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Employment Effects of Product and Process Innovation in Europe


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  • Tommaso Antonucci
  • Mario Pianta


This paper develops a model of the employment impact of innovation considering, on the one hand, the interactions with demand and labour costs and, on the other, the variety of patterns of technological change. Different technological strategies are considered. First, a search for technological competitiveness is based on product innovation and productivity rooted in quality advantages; second a strategy of active price competitiveness has productivity growth rooted in process innovation-based restructuring; third a passive price competitiveness strategy is pursued by non-innovators relying on cost-cutting. The new European innovation database drawn from the Community Innovation Survey 1994-96, merged with structural and macroeconomic data 1994-99 drawn from the OECD are analysed at a sectoral level across eight European countries: Italy, France, Germany, Denmark, Netherlands, Finland, the UK, and Sweden. The innovation survey data provide information on several quantitative and qualitative aspects of firms' innovative activities. A comparison of the results from the first (1990-92) and second (1994-96) Community innovation survey data is also carried out. The results show that, in the last decade, technological change has had a major impact on employment in manufacturing industry, associated with the dominance of an active price competitiveness strategy.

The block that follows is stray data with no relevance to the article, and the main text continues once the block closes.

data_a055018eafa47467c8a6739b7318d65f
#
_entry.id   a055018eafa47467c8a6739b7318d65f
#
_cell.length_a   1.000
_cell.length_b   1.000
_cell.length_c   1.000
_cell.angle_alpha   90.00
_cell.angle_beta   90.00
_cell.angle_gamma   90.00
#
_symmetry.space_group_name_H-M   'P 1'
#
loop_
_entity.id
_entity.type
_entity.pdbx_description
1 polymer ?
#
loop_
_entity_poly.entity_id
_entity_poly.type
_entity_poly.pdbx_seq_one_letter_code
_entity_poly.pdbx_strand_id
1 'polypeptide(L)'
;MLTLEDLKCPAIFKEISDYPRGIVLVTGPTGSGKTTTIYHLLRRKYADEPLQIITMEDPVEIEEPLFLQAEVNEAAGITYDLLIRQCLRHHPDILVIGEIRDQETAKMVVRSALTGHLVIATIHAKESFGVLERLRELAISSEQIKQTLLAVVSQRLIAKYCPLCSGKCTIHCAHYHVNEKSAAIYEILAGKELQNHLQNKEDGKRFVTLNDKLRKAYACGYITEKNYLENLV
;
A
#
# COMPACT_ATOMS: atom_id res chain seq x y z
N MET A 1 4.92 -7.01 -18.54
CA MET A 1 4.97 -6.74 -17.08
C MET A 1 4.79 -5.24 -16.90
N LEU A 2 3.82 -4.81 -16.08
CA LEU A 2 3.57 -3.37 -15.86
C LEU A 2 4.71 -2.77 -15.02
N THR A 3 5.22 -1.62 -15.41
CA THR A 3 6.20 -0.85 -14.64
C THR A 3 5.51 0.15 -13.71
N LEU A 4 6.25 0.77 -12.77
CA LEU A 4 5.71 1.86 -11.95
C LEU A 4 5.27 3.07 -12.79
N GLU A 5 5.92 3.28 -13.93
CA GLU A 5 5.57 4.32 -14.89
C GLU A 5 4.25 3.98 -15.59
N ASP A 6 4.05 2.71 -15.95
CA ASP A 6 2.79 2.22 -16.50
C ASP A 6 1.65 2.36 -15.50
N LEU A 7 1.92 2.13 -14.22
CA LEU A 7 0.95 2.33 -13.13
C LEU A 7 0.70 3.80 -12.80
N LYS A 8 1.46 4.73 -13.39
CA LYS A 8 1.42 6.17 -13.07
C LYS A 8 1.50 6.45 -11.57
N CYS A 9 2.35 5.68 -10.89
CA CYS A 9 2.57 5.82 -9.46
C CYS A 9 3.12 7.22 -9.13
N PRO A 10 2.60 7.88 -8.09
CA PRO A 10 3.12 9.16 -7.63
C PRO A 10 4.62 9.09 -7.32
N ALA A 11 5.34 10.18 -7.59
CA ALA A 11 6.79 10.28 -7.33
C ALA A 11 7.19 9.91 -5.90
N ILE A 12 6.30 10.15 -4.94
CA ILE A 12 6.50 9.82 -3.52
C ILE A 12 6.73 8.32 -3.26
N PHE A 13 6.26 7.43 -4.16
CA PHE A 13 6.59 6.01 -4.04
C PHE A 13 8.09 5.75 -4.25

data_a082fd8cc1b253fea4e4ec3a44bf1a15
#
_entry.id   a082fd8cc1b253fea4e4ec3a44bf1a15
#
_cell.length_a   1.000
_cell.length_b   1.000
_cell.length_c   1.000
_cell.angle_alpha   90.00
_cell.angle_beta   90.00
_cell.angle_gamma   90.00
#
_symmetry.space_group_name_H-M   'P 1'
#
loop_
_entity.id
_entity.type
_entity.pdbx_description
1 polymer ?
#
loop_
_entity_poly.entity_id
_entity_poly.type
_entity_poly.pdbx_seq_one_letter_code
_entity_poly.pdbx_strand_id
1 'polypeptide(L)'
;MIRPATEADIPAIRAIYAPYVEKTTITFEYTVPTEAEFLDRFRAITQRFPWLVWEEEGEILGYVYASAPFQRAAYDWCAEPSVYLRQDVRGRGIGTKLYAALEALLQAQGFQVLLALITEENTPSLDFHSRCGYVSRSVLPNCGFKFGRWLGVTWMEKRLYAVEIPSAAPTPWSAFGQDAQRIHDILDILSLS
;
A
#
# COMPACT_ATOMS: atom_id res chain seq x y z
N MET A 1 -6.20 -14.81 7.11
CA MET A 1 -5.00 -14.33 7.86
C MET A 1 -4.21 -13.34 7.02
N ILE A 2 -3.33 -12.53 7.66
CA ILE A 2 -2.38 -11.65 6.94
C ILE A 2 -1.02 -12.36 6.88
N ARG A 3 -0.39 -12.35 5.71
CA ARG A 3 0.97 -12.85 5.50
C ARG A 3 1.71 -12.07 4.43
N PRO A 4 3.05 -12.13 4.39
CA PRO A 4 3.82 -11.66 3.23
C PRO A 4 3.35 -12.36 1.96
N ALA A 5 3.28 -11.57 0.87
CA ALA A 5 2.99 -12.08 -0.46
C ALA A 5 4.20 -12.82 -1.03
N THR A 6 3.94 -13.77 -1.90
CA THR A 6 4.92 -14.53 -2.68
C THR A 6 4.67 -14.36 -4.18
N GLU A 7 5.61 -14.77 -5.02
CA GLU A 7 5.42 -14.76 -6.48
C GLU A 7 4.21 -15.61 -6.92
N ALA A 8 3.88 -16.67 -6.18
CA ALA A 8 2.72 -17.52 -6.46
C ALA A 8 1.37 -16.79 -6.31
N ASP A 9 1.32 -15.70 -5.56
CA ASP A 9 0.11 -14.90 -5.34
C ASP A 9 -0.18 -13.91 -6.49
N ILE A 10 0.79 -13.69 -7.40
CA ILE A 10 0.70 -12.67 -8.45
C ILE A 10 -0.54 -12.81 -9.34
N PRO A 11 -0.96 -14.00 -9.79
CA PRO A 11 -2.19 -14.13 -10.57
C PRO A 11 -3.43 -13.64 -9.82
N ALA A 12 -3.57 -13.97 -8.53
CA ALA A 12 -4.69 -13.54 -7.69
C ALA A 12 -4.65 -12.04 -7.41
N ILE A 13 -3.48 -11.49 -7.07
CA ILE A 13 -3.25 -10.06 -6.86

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Bibliographic Info

Article provided by Taylor & Francis Journals in its journal International Review of Applied Economics.

Volume (Year): 16 (2002)
Issue (Month): 3 ()
Pages: 295-307

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Handle: RePEc:taf:irapec:v:16:y:2002:i:3:p:295-307

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  1. Ronald Schettkat, 1997. "Book Review," Journal of Institutional and Theoretical Economics (JITE), Mohr Siebeck, Tübingen, vol. 153(2), pages 434-435, June.
  2. Petit, Pascal, 1993. "Employment and technical change," CEPREMAP Working Papers (Couverture Orange) 9330, CEPREMAP.
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